The kids knew that if the alarm sounded, they were to immediately come to my room, which they did. I locked the bedroom door, put them behind me and my .357, and answered when 911 called as they did whenever our alarm went off.

But this time was different. There was almost always a reason discovered immediately for the alarm going off in past events, such as a cracked window that the wind blew open even further, thereby disconnecting the alarm contacts on the window. Or someone forgot to turn the alarm off before heading downstairs, thereby setting off a motion detector.

This time, however, there was no immediate reason that we knew of, and as I was speaking to the 911 operator, I heard a distinct “click” in the phone line that sounded as if someone had hung up on another phone in the house. Thinking that I was maybe hearing things, I ignored it.

But the 911 operator asked me what the sound was. “I don’t know,” I said. “It sounded like someone hanging up another phone line in the house.”

“That’s what I was thinking,” the operator said, and his voice became more urgent.

It was then that I was more thankful than ever for having the gun in my hand and the ability to protect myself and my children. I waited maybe 5 minutes with my gun aimed at my locked bedroom door before what seemed like the entire police force’s SWAT team surrounded my house. I could see them running in a crouched position with guns pointed in the air as they came from a nearby street over to my yard.

Then, the scariest part happened. The operator, who had previously asked if I had any weapons, to which I replied, “Yes,” asked me to put my weapon away and walk to the front door downstairs unarmed.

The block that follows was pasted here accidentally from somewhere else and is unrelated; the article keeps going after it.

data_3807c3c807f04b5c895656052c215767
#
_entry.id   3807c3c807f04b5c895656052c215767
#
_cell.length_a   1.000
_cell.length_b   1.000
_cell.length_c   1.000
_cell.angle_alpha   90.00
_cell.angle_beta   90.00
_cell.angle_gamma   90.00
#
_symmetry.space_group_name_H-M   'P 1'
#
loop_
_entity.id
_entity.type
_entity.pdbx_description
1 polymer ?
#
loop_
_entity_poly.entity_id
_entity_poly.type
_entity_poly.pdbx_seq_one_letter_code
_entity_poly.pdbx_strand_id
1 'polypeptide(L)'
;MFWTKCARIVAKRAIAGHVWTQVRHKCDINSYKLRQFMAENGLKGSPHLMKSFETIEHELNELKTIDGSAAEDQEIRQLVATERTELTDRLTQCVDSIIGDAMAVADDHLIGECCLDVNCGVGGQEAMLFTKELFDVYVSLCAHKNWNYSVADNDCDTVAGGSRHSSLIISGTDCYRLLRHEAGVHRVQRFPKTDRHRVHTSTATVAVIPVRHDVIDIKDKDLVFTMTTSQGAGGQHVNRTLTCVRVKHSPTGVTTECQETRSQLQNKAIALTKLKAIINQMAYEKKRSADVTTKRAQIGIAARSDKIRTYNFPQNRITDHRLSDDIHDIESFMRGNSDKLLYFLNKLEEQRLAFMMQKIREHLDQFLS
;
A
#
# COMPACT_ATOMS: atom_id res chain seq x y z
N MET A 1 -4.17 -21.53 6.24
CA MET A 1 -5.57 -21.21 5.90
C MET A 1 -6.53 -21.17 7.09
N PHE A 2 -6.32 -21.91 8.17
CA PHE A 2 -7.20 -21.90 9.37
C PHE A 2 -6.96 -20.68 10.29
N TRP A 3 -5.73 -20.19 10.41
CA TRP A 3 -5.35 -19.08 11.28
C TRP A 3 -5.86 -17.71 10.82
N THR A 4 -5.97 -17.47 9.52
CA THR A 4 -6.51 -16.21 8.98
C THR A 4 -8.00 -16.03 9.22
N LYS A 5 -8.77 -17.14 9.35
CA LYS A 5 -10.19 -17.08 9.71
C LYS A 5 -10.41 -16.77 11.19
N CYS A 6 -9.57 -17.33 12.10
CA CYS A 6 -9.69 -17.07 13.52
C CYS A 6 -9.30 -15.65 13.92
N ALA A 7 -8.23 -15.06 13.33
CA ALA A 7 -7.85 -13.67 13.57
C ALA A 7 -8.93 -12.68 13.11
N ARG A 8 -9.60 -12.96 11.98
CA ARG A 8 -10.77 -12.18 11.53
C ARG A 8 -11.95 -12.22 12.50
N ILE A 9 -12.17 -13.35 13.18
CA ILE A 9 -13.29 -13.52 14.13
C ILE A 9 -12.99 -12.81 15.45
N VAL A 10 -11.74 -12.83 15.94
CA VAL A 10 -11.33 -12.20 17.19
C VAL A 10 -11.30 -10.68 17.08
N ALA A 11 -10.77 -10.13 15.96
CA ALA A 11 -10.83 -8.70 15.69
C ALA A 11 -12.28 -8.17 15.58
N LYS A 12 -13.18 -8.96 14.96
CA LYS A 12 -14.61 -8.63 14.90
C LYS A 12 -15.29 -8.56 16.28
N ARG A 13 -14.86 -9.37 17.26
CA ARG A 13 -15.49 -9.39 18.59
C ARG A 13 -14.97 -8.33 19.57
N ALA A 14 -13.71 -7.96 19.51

I asked, “Do I have to put my gun away?” He said that I must.

Those couple of minutes of not holding protection for myself and my babies in my hand was terrifying. I felt extremely vulnerable and afraid for my children as I put the gun back into its locked safe, unlocked my bedroom door and ran to the front door to let the officers in.

We never did find exactly what caused the alarm to sound that day. It was set off by a motion detector in our basement, a part of the house that was rarely used and that no one had been in that morning...that we knew of. But there is a phone line down there.

Whether something nefarious was at play that day or not, I was prepared to protect myself and my children thanks to my gun. In the time it took for me to answer the call from the 911 operator and the time for the officers to arrive, had anyone attempted to harm myself or my children while we were by ourselves, I would have been prepared to take them down.

I not only own a gun, but I am trained on how to properly use it and how to aim it, and we obviously have rules to protect ourselves from accidental shootings.

My oldest daughter is now 27 and after a few scary stalking incidents at her work, where she sometimes found herself alone, she is also now a gun owner and is also trained on how to use and handle her gun and how to aim. I am proud to have passed that constitutional right down to her rather than make her fearful of something that can be the difference between life or death in a dangerous situation.

Kudos to the writers of Big Little Lies for passing on that same message! For showing their viewers that women can be empowered by gun ownership, especially those who are survivors of violent attacks like Jane. The more women talk to each other, like Jane did, the more that message gets across to other women, as it did to Madeline.

Women deserve to know the truth about guns, that guns protect and empower women. Women need not cower in fear - from guns, dangerous assailants, or the liberal media and so-called feminists who want to take away their constitutional right to protect themselves.

A true feminist isn’t afraid to empower herself or other women from those who seek to harm her. Let’s hope that Big Little Lies continues to spread that message throughout the rest of the series.